The game is great! Beyond the simple enjoyment of the game play, I’m really impressed with how well the app itself is put together. It is solid. It runs smoothly without any glitches, and it has never crashed on me once. It is a bit slow to load, but it has a lot to think about, so I’ll give it a pass on that.

Fallout Shelter is described as a “mobile simulation” game. You build rooms in your vault and assign dwellers to perform different tasks in those rooms. At the basic level, you begin by building rooms that generate power, food, and water. You are encouraged to assign dwellers to particular rooms based on their skill set. After you’ve played the game for some time, rooms are unlocked that can be added to increase the skills of the dwellers.

You can add new dwellers to the vault in two ways. One is by building a radio room and staffing it with dwellers that have high charisma. Dwellers in the wasteland will detect the radio broadcast and arrive to join the vault. Note: The radio room is not available at the beginning of the game.

That leads me to the second way to add dwellers — making babies. Simply drag a man and a woman into the living quarters and sit back and wait a short while. They’ll begin exchanging small talk, and eventually the couple will run off together. The small talk is quite clever and funny, I might add. The game developers appear to have had some fun with that. After the couple returns from running off-screen, the woman emerges pregnant. There is a waiting period before the child arrives, who after that must grow up to become an adult before they can become productive in the vault. Dwellers that are related cannot do this, which is a clever addition.

Naturally, as dwellers are added to the vault, the need for power, food and water increase. Maintaining the balance of energy resources and keeping everyone happy and productive is the main element of the game. Raiders, attacks, fires, and other destructive forces act to slow down your progress.

There is no actual end to the game, except for the limitation that you cannot have more than 200 dwellers in the vault. It makes sense to impose a cap. It’s probably a limitation of the processing power required to calculate and display that much activity.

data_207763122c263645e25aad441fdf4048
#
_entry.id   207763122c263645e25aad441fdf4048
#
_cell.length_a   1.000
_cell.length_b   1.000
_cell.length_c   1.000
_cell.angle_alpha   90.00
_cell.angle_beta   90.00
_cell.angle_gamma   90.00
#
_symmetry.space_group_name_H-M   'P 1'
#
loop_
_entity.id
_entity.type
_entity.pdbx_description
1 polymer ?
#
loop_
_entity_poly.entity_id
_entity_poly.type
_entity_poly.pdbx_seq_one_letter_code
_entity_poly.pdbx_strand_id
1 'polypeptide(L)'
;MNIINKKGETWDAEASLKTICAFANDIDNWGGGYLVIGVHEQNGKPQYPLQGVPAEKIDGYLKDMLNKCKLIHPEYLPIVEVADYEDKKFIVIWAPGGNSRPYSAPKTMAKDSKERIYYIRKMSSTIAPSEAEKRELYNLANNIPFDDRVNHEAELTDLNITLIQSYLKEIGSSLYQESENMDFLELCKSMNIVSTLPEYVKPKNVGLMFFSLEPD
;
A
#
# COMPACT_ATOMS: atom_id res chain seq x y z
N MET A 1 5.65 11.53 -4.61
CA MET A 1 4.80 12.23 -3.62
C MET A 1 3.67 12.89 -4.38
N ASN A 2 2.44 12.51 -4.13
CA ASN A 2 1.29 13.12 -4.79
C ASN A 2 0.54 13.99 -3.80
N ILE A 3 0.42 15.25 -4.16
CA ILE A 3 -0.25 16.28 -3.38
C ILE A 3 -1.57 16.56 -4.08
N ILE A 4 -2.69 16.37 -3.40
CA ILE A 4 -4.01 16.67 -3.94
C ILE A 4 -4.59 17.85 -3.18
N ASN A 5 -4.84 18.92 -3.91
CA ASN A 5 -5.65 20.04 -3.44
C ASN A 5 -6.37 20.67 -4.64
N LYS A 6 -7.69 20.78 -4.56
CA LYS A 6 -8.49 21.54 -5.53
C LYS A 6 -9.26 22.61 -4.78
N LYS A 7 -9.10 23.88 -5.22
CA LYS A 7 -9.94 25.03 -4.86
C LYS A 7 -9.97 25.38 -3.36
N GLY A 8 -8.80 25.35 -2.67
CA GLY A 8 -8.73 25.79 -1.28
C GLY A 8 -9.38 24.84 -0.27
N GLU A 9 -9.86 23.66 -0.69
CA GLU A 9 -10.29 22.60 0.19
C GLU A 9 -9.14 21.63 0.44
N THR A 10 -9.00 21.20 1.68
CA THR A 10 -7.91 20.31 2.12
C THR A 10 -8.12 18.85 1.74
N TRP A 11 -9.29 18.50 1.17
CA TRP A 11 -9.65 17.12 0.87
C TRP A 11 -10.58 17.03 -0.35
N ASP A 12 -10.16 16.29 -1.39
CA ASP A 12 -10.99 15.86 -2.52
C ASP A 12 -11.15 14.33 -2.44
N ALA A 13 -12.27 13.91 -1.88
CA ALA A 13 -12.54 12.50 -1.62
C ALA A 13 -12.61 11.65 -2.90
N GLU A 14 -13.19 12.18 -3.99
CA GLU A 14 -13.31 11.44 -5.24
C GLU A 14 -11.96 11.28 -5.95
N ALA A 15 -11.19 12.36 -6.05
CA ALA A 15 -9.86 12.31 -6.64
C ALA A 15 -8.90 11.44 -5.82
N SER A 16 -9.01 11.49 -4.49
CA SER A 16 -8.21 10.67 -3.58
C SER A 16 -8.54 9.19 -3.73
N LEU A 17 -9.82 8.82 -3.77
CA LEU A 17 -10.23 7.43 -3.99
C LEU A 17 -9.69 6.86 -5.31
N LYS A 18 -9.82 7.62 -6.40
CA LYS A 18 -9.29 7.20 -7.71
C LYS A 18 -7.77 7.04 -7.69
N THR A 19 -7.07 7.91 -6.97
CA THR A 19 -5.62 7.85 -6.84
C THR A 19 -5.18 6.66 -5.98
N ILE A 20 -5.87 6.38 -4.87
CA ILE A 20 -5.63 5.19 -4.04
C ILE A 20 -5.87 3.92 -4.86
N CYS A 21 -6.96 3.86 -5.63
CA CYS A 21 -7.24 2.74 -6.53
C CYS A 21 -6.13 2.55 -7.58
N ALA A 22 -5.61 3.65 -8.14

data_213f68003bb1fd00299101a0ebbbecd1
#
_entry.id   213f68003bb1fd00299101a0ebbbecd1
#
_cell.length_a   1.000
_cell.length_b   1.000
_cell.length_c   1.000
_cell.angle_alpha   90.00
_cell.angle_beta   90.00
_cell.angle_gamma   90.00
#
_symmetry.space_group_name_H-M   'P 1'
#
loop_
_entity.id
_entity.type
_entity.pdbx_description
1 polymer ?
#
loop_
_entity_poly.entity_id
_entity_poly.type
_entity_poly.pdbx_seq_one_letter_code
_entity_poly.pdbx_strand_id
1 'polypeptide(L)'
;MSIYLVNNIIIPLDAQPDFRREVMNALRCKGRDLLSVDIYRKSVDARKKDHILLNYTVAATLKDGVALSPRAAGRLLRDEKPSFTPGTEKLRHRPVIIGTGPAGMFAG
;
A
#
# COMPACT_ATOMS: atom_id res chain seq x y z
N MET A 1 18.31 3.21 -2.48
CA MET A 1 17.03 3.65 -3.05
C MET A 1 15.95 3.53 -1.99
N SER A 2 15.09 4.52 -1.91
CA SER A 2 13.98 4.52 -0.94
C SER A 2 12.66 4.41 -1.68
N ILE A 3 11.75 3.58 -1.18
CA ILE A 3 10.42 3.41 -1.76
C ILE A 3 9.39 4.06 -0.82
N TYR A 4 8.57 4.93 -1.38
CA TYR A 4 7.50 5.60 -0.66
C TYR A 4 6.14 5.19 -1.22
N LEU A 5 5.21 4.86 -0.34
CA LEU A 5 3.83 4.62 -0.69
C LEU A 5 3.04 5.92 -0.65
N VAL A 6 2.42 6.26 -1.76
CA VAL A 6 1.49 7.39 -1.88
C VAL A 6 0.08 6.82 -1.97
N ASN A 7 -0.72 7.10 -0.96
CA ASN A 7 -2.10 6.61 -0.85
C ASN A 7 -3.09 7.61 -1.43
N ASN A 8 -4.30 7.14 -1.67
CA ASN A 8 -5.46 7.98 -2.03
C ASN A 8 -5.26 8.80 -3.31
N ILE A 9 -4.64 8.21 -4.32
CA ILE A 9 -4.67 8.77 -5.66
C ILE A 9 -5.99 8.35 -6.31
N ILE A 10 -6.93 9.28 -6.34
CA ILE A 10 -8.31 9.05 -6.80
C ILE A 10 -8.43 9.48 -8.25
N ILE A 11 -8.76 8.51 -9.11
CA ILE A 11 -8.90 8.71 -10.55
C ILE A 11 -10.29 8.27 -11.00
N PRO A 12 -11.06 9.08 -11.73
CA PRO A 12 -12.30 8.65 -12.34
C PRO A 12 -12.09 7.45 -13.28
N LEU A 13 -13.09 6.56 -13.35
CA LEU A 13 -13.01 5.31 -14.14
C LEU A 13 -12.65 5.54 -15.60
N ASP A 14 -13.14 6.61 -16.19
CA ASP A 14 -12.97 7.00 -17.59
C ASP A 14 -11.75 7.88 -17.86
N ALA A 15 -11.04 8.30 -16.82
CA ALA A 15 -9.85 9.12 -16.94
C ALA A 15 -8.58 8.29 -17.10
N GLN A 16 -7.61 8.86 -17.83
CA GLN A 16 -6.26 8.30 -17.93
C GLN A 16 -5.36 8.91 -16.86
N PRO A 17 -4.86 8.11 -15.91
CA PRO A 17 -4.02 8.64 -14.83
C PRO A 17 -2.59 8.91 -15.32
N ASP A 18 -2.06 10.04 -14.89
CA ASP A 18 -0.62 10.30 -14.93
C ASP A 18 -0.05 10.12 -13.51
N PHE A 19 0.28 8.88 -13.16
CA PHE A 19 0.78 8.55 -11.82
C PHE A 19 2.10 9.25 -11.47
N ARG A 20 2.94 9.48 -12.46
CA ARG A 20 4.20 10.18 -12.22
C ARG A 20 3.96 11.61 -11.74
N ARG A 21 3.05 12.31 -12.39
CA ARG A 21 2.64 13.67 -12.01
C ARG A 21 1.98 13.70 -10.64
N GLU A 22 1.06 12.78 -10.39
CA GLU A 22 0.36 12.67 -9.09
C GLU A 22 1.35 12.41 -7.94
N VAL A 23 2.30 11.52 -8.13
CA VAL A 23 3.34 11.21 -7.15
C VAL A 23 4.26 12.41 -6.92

My vault currently has 89 dwellers. Once I reach 100, I will be able to unlock the final room, which appears to be a bottling facility of some type. At that point, I will reasonably be able to say that I’ve done pretty much everything you can do in the game. To continue adding dwellers beyond that would simply be a matter of having twice as much of everything that I already have in the vault now. I’m nearing the end of the line, but it’s been a lot of fun along the way.

I highly recommend Fallout Shelter. If you like mobile simulation games, you’ll love it. It’s available for iOS and Android. And it’s free! There are in-app purchases available, but I haven’t needed to use any of them, as the game generously allows you to advance painlessly.

I’ve posted a screenshot of my vault below.

Fallout Shelter vault

Pocket Trains

Pocket Trains is a business simulation game from NimbleBit where you manage and grow railroads by transporting cargo around the world. The game was released on iOS and Android in September 2013. I’ve been playing it for a couple of months now. I enjoy the game sound effects and charming 8-bit graphics. I’m currently on level 17 and operating 14 railroads.

The ultimate goal in this game is to acquire a license to operate on every continent and then reach monopoly status on each one. This will take time. Despite playing for a while, I am operating on 4 continents, with 2 remaining to unlock. South America and Oceania are my last two lands to conquer.

Pocket Trains is free. However, you’re incentivized to make in-app purchases to buy extra crates, coins, and game currency called “Bux”. Paying for these items will significantly speed up your game progress, but it is not necessary to pay if you’re willing to be patient and not try to rush through the game. In time, the game will provide you with everything you need to expand your railroads and complete the game without having to spend any real money.

There are countless guides, walkthroughs, and cheat sheets available online for this game. I haven’t actually read any of them. I’ve just been playing through the game on my own, moving cargo about twice a day, and playing casually to build up my railroad operations. Having played it for a while, I have some game tips for you all.

It’s worth making it clear that you can rename your railroads. I didn’t realize this for a while, and as I began to manage new ones, it became hard to tell them apart. Naming the trains is part of the fun. I’ve made silly names that correlate to the color or region of the tracks that they operate on. For example, one of my purple lines is named “Purple Reign”. That amuses me.